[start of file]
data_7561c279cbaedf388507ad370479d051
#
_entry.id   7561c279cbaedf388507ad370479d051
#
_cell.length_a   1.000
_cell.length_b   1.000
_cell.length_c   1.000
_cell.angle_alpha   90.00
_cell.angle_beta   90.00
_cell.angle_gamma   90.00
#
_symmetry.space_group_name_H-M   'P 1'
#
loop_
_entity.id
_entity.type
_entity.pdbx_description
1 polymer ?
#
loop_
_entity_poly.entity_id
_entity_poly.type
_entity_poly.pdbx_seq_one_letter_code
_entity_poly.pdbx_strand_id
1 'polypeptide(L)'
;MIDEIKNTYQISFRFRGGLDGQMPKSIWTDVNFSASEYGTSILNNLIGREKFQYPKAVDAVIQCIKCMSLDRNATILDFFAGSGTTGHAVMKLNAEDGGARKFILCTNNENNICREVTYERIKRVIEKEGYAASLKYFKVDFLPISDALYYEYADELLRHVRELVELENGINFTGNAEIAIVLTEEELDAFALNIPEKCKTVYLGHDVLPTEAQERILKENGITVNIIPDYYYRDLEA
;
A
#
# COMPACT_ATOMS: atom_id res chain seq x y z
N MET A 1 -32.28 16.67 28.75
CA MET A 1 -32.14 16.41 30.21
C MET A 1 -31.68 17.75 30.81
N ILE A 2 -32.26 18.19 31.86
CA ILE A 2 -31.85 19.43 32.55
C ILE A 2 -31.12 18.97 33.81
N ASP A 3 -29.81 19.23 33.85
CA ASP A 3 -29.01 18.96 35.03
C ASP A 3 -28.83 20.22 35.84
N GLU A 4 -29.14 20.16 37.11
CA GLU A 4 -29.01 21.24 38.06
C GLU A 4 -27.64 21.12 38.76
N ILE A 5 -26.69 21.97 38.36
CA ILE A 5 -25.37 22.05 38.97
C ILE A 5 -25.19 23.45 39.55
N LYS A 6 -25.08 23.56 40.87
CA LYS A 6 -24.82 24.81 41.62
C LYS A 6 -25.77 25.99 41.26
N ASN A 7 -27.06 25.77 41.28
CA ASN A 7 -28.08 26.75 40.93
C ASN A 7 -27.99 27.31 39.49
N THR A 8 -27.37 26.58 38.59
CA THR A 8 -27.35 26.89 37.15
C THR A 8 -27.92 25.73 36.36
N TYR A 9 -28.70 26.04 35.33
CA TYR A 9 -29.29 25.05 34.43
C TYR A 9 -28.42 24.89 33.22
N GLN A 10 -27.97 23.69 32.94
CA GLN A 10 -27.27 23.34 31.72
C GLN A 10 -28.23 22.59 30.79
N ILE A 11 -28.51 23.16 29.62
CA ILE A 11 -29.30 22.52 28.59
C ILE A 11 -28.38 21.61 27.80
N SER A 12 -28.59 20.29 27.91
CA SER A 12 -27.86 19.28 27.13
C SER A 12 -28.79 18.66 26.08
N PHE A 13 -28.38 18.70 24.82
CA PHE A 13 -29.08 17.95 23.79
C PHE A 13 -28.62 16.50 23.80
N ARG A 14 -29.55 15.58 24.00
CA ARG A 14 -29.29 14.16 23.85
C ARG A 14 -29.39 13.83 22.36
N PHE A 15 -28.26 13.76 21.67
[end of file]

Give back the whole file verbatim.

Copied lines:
data_7561c279cbaedf388507ad370479d051
#
_entry.id   7561c279cbaedf388507ad370479d051
#
_cell.length_a   1.000
_cell.length_b   1.000
_cell.length_c   1.000
_cell.angle_alpha   90.00
_cell.angle_beta   90.00
_cell.angle_gamma   90.00
#
_symmetry.space_group_name_H-M   'P 1'
#
loop_
_entity.id
_entity.type
_entity.pdbx_description
1 polymer ?
#
loop_
_entity_poly.entity_id
_entity_poly.type
_entity_poly.pdbx_seq_one_letter_code
_entity_poly.pdbx_strand_id
1 'polypeptide(L)'
;MIDEIKNTYQISFRFRGGLDGQMPKSIWTDVNFSASEYGTSILNNLIGREKFQYPKAVDAVIQCIKCMSLDRNATILDFFAGSGTTGHAVMKLNAEDGGARKFILCTNNENNICREVTYERIKRVIEKEGYAASLKYFKVDFLPISDALYYEYADELLRHVRELVELENGINFTGNAEIAIVLTEEELDAFALNIPEKCKTVYLGHDVLPTEAQERILKENGITVNIIPDYYYRDLEA
;
A
#
# COMPACT_ATOMS: atom_id res chain seq x y z
N MET A 1 -32.28 16.67 28.75
CA MET A 1 -32.14 16.41 30.21
C MET A 1 -31.68 17.75 30.81
N ILE A 2 -32.26 18.19 31.86
CA ILE A 2 -31.85 19.43 32.55
C ILE A 2 -31.12 18.97 33.81
N ASP A 3 -29.81 19.23 33.85
CA ASP A 3 -29.01 18.96 35.03
C ASP A 3 -28.83 20.22 35.84
N GLU A 4 -29.14 20.16 37.11
CA GLU A 4 -29.01 21.24 38.06
C GLU A 4 -27.64 21.12 38.76
N ILE A 5 -26.69 21.97 38.36
CA ILE A 5 -25.37 22.05 38.97
C ILE A 5 -25.19 23.45 39.55
N LYS A 6 -25.08 23.56 40.87
CA LYS A 6 -24.82 24.81 41.62
C LYS A 6 -25.77 25.99 41.26
N ASN A 7 -27.06 25.77 41.28
CA ASN A 7 -28.08 26.75 40.93
C ASN A 7 -27.99 27.31 39.49
N THR A 8 -27.37 26.58 38.59
CA THR A 8 -27.35 26.89 37.15
C THR A 8 -27.92 25.73 36.36
N TYR A 9 -28.70 26.04 35.33
CA TYR A 9 -29.29 25.05 34.43
C TYR A 9 -28.42 24.89 33.22
N GLN A 10 -27.97 23.69 32.94
CA GLN A 10 -27.27 23.34 31.72
C GLN A 10 -28.23 22.59 30.79
N ILE A 11 -28.51 23.16 29.62
CA ILE A 11 -29.30 22.52 28.59
C ILE A 11 -28.38 21.61 27.80
N SER A 12 -28.59 20.29 27.91
CA SER A 12 -27.86 19.28 27.13
C SER A 12 -28.79 18.66 26.08
N PHE A 13 -28.38 18.70 24.82
CA PHE A 13 -29.08 17.95 23.79
C PHE A 13 -28.62 16.50 23.80
N ARG A 14 -29.55 15.58 24.00
CA ARG A 14 -29.29 14.16 23.85
C ARG A 14 -29.39 13.83 22.36
N PHE A 15 -28.26 13.76 21.67